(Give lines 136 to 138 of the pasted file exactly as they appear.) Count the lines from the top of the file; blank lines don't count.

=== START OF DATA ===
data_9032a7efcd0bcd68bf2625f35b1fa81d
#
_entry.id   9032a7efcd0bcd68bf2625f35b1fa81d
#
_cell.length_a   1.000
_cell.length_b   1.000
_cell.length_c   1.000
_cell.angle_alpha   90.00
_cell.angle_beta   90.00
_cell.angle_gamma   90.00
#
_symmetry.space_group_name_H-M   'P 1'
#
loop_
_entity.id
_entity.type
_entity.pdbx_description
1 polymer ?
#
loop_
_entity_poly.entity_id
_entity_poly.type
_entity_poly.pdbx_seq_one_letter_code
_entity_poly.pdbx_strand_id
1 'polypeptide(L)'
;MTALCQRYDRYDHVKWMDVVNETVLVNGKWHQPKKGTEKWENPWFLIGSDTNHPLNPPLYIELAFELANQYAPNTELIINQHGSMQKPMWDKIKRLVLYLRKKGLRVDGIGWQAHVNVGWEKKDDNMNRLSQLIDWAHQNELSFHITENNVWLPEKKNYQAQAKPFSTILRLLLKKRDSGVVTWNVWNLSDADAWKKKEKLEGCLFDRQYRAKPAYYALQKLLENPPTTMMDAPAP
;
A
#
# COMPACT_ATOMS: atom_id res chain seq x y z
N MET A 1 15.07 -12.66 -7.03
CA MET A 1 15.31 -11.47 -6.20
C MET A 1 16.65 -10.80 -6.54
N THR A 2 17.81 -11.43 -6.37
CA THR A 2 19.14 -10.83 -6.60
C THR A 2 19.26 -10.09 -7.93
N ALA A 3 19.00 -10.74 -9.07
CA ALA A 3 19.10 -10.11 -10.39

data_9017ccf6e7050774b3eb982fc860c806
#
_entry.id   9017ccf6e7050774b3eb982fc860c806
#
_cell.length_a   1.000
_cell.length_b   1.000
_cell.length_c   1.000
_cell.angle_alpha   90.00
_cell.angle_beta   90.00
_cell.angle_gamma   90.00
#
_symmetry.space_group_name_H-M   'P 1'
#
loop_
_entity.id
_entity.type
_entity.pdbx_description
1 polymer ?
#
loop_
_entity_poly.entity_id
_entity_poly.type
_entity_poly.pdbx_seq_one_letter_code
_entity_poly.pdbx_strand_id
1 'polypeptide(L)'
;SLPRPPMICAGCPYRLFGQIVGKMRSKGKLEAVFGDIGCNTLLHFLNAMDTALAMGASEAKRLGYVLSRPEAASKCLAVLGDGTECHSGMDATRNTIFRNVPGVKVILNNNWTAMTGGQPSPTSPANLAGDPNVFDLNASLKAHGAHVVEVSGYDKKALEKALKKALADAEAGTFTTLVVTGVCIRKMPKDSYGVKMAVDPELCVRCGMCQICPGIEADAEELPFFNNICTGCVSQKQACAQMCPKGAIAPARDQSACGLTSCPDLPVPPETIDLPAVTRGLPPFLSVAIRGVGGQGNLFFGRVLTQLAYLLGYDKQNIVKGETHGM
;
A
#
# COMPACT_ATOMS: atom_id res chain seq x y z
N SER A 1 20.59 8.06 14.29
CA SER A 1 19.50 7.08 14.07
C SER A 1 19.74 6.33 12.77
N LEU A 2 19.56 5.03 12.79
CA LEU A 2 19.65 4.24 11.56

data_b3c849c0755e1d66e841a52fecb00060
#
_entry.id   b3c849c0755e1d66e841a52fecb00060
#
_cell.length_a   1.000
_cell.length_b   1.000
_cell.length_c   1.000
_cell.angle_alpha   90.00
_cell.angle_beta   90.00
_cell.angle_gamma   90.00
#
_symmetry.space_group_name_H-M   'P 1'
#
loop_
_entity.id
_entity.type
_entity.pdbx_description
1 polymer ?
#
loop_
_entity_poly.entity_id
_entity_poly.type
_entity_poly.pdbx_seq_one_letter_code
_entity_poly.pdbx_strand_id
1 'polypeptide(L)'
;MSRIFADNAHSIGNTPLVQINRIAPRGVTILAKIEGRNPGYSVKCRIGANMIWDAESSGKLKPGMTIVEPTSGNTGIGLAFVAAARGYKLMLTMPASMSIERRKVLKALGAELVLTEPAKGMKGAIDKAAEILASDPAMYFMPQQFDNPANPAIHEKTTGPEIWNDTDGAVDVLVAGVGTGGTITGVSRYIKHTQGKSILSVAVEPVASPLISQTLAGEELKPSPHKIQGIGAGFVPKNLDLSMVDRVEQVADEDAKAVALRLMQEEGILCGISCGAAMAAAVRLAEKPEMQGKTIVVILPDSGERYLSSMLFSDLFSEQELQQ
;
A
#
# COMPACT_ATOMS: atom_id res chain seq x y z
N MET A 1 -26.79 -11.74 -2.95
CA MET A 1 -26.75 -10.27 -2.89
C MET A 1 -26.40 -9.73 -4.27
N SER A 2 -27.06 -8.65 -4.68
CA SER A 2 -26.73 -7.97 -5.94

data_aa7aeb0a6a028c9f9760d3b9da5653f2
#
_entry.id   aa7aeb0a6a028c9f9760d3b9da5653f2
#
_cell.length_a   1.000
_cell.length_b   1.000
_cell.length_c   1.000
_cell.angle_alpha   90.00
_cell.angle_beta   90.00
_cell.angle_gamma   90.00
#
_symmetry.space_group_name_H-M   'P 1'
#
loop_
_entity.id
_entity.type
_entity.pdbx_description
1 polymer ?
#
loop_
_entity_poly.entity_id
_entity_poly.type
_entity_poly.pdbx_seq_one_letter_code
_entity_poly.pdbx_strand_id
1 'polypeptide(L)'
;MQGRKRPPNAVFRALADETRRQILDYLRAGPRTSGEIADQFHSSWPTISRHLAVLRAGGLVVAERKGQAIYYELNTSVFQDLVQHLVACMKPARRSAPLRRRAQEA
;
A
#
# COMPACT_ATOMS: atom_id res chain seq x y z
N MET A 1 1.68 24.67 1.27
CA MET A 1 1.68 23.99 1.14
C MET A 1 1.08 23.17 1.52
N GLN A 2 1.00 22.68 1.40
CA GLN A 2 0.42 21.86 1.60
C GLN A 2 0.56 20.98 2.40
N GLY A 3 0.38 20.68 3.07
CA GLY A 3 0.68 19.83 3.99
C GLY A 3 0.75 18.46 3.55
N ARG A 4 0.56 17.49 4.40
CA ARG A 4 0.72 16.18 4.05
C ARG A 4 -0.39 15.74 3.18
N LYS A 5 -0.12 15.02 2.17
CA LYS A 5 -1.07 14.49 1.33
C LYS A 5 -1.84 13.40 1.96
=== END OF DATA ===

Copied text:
A
#
# COMPACT_ATOMS: atom_id res chain seq x y z